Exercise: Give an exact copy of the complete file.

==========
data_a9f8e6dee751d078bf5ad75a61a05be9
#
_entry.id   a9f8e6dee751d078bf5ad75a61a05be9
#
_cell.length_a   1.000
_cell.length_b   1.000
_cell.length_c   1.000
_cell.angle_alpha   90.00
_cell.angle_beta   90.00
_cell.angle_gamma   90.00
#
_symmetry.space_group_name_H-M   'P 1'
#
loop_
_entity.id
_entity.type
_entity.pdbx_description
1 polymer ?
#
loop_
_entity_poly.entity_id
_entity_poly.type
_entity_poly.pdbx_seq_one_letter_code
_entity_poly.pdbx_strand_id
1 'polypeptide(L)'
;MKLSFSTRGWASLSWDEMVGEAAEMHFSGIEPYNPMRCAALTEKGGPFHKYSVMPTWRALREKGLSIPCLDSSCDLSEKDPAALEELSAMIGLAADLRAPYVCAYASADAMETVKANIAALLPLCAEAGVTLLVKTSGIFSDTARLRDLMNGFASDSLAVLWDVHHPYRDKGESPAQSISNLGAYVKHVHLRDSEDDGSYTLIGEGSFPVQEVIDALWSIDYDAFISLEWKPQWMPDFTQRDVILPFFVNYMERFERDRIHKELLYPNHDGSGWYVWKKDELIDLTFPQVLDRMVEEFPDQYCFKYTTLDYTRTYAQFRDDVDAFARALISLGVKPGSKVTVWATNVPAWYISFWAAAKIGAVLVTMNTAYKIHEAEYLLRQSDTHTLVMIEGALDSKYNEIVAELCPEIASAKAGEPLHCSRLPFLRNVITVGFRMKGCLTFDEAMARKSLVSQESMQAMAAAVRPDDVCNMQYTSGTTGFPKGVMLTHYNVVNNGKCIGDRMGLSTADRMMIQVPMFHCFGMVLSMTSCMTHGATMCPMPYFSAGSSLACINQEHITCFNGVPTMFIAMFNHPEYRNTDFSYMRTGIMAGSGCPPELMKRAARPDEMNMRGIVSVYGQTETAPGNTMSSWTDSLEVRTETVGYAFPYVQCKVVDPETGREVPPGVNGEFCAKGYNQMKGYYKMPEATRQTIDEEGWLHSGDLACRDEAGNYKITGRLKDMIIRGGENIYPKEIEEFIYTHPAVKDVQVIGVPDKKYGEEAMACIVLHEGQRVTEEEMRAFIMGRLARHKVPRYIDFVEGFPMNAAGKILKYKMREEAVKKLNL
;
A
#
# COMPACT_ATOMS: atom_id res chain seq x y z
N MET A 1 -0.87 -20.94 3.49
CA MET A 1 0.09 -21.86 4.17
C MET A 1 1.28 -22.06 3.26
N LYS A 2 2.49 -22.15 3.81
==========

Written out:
data_a9f8e6dee751d078bf5ad75a61a05be9
#
_entry.id   a9f8e6dee751d078bf5ad75a61a05be9
#
_cell.length_a   1.000
_cell.length_b   1.000
_cell.length_c   1.000
_cell.angle_alpha   90.00
_cell.angle_beta   90.00
_cell.angle_gamma   90.00
#
_symmetry.space_group_name_H-M   'P 1'
#
loop_
_entity.id
_entity.type
_entity.pdbx_description
1 polymer ?
#
loop_
_entity_poly.entity_id
_entity_poly.type
_entity_poly.pdbx_seq_one_letter_code
_entity_poly.pdbx_strand_id
1 'polypeptide(L)'
;MKLSFSTRGWASLSWDEMVGEAAEMHFSGIEPYNPMRCAALTEKGGPFHKYSVMPTWRALREKGLSIPCLDSSCDLSEKDPAALEELSAMIGLAADLRAPYVCAYASADAMETVKANIAALLPLCAEAGVTLLVKTSGIFSDTARLRDLMNGFASDSLAVLWDVHHPYRDKGESPAQSISNLGAYVKHVHLRDSEDDGSYTLIGEGSFPVQEVIDALWSIDYDAFISLEWKPQWMPDFTQRDVILPFFVNYMERFERDRIHKELLYPNHDGSGWYVWKKDELIDLTFPQVLDRMVEEFPDQYCFKYTTLDYTRTYAQFRDDVDAFARALISLGVKPGSKVTVWATNVPAWYISFWAAAKIGAVLVTMNTAYKIHEAEYLLRQSDTHTLVMIEGALDSKYNEIVAELCPEIASAKAGEPLHCSRLPFLRNVITVGFRMKGCLTFDEAMARKSLVSQESMQAMAAAVRPDDVCNMQYTSGTTGFPKGVMLTHYNVVNNGKCIGDRMGLSTADRMMIQVPMFHCFGMVLSMTSCMTHGATMCPMPYFSAGSSLACINQEHITCFNGVPTMFIAMFNHPEYRNTDFSYMRTGIMAGSGCPPELMKRAARPDEMNMRGIVSVYGQTETAPGNTMSSWTDSLEVRTETVGYAFPYVQCKVVDPETGREVPPGVNGEFCAKGYNQMKGYYKMPEATRQTIDEEGWLHSGDLACRDEAGNYKITGRLKDMIIRGGENIYPKEIEEFIYTHPAVKDVQVIGVPDKKYGEEAMACIVLHEGQRVTEEEMRAFIMGRLARHKVPRYIDFVEGFPMNAAGKILKYKMREEAVKKLNL
;
A
#
# COMPACT_ATOMS: atom_id res chain seq x y z
N MET A 1 -0.87 -20.94 3.49
CA MET A 1 0.09 -21.86 4.17
C MET A 1 1.28 -22.06 3.26
N LYS A 2 2.49 -22.15 3.81